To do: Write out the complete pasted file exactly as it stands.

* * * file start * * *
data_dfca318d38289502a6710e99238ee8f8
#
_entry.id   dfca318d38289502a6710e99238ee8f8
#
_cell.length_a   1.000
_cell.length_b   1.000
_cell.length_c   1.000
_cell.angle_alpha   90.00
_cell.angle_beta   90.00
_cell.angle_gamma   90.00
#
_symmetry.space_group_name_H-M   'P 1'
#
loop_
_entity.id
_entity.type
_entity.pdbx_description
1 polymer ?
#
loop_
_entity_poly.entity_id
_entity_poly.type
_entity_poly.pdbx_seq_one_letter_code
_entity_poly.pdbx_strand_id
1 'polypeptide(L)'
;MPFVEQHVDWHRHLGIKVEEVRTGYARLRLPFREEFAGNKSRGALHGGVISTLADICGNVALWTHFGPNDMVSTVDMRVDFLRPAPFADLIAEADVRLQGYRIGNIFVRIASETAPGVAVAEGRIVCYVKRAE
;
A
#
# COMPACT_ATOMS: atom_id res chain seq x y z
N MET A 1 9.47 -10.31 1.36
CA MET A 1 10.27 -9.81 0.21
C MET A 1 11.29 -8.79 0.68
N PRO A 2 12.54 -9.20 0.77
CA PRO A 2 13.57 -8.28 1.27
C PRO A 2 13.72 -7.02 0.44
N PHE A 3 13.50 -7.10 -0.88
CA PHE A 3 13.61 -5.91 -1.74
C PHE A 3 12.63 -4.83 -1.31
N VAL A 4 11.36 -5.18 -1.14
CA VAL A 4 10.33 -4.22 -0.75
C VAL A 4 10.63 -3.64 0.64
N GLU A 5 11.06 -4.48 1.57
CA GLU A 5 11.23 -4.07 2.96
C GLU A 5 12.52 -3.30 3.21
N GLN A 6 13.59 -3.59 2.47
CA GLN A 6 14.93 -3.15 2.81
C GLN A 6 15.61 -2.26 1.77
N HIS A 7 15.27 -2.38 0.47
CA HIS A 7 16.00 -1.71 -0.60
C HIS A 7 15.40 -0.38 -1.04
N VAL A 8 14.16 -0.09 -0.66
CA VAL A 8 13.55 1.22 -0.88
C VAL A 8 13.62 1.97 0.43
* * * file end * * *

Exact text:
data_dfca318d38289502a6710e99238ee8f8
#
_entry.id   dfca318d38289502a6710e99238ee8f8
#
_cell.length_a   1.000
_cell.length_b   1.000
_cell.length_c   1.000
_cell.angle_alpha   90.00
_cell.angle_beta   90.00
_cell.angle_gamma   90.00
#
_symmetry.space_group_name_H-M   'P 1'
#
loop_
_entity.id
_entity.type
_entity.pdbx_description
1 polymer ?
#
loop_
_entity_poly.entity_id
_entity_poly.type
_entity_poly.pdbx_seq_one_letter_code
_entity_poly.pdbx_strand_id
1 'polypeptide(L)'
;MPFVEQHVDWHRHLGIKVEEVRTGYARLRLPFREEFAGNKSRGALHGGVISTLADICGNVALWTHFGPNDMVSTVDMRVDFLRPAPFADLIAEADVRLQGYRIGNIFVRIASETAPGVAVAEGRIVCYVKRAE
;
A
#
# COMPACT_ATOMS: atom_id res chain seq x y z
N MET A 1 9.47 -10.31 1.36
CA MET A 1 10.27 -9.81 0.21
C MET A 1 11.29 -8.79 0.68
N PRO A 2 12.54 -9.20 0.77
CA PRO A 2 13.57 -8.28 1.27
C PRO A 2 13.72 -7.02 0.44
N PHE A 3 13.50 -7.10 -0.88
CA PHE A 3 13.61 -5.91 -1.74
C PHE A 3 12.63 -4.83 -1.31
N VAL A 4 11.36 -5.18 -1.14
CA VAL A 4 10.33 -4.22 -0.75
C VAL A 4 10.63 -3.64 0.64
N GLU A 5 11.06 -4.48 1.57
CA GLU A 5 11.23 -4.07 2.96
C GLU A 5 12.52 -3.30 3.21
N GLN A 6 13.59 -3.59 2.47
CA GLN A 6 14.93 -3.15 2.81
C GLN A 6 15.61 -2.26 1.77
N HIS A 7 15.27 -2.38 0.47
CA HIS A 7 16.00 -1.71 -0.60
C HIS A 7 15.40 -0.38 -1.04
N VAL A 8 14.16 -0.09 -0.66
CA VAL A 8 13.55 1.22 -0.88
C VAL A 8 13.62 1.97 0.43